CAL Aims to Lead Lesbians' Projects
Two weeks ago, the Coalition of African Lesbians (CAL) held its second leadership training in Johannesburg, South Africa. Forum for the Empowerment of Women (FEW) spearheaded this year’s session that focused on research that was held in Lekgotla Space at Women’s Gaol of the Constitution Hill.
The training that included women from Botswana, Kenya, Namibia, Nigeria, Rwanda, South Africa, Tanzania and Uganda was quite riveting in that it was interactive and every woman participated – that included Zanele Muholi’s photographic lessons and Don Cavanah of Gender Aids Forum talking about sexual health.
Members of CAL such as Lesbian, Gay and Bisexuals of Botswana (LeGaBiBo), Positive Women (of Kenya), Sister Namibia, The Rainbow Project (of Namibia), INCREASE (of Nigeria), Gender Aids Forum, Forum for the Empowerment of Women, Behind the Mask, Gay And Lesbian Archives, OUT (all of South Africa), TELESA of Tanzania and FARUG of Uganda.
It was through such trainings that CAL intends to integrate and unite all lesbian movements in Africa to start developing own research models.
Liz Frank – a member of CAL leadership says Tommy Boys (an already published research text) is being used as a platform by Saskia Wieringa (a pioneering researcher on sexuality) to encourage other lesbians to initiate own researches.
Frank says CAL “is situated within the strong global lesbian network”, particularly that it presents itself at most international women’s conferences such as Bangkok’s AWID and the recent Banjul’s human rights commissioners in The Gambi.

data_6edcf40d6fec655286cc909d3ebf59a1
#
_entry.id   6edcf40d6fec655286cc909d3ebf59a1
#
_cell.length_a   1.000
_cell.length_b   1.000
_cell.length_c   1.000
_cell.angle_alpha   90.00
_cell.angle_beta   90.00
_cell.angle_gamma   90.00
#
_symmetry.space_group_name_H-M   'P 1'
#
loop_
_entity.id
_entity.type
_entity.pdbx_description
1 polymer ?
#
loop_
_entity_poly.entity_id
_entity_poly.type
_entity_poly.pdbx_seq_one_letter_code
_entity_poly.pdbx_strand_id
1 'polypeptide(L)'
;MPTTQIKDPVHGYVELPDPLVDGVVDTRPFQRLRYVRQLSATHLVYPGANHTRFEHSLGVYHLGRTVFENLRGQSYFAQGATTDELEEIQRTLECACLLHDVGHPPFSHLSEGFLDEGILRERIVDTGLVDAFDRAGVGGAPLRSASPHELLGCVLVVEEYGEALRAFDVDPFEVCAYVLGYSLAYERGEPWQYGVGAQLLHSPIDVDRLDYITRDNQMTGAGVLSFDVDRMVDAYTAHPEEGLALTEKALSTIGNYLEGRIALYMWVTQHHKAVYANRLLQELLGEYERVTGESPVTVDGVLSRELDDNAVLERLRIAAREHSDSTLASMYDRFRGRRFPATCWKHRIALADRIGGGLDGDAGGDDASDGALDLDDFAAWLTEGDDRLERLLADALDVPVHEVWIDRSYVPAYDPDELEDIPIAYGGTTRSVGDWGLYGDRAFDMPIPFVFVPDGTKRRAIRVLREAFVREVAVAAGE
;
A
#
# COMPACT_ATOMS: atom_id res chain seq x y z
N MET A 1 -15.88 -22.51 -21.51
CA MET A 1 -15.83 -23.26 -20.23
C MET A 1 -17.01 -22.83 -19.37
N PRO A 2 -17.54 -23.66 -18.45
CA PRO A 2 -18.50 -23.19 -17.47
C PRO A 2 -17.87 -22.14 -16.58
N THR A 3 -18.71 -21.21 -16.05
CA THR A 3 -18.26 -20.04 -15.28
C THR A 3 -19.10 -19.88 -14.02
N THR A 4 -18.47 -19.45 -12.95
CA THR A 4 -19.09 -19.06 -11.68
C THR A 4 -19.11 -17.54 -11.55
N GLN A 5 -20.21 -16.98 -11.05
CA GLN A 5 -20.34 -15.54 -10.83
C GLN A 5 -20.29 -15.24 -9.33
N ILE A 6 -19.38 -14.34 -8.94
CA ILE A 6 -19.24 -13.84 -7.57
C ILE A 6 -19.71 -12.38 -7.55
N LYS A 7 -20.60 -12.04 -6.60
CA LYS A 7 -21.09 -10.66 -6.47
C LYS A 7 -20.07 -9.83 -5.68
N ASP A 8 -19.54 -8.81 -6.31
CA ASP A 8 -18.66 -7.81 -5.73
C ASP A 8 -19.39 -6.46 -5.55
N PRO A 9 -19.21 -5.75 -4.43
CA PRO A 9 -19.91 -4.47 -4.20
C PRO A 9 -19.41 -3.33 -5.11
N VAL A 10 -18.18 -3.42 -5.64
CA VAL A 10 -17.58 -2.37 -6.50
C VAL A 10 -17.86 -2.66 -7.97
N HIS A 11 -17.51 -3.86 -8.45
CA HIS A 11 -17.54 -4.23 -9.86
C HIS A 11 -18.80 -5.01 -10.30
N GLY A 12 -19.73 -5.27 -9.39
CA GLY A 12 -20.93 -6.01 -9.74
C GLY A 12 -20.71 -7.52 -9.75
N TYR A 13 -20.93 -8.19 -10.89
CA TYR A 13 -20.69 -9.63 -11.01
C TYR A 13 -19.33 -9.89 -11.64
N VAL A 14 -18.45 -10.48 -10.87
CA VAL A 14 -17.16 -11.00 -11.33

Issues that were raised from other parts of the continent are that it’s difficult to register lesbian organisations with governments – and that includes legal procedures. Worst cases have been reported in countries such as Nigeria and Namibia.
As a highlight, Muholi – an experienced photographer, took the centre stage to talk about her model of women researchers who are involved in photographic skills.
Victor Mukasa from Uganda attests that, “I don’t believe that we participate (adequately) at national events as lesbians…”
A lot has been said during this five-day engagement, but the second day’s focus was so stern and challenged the states’ stereotypes on homophobia, which most lesbians experience in the continent.
by Musa Ngubane (BtM Reporter)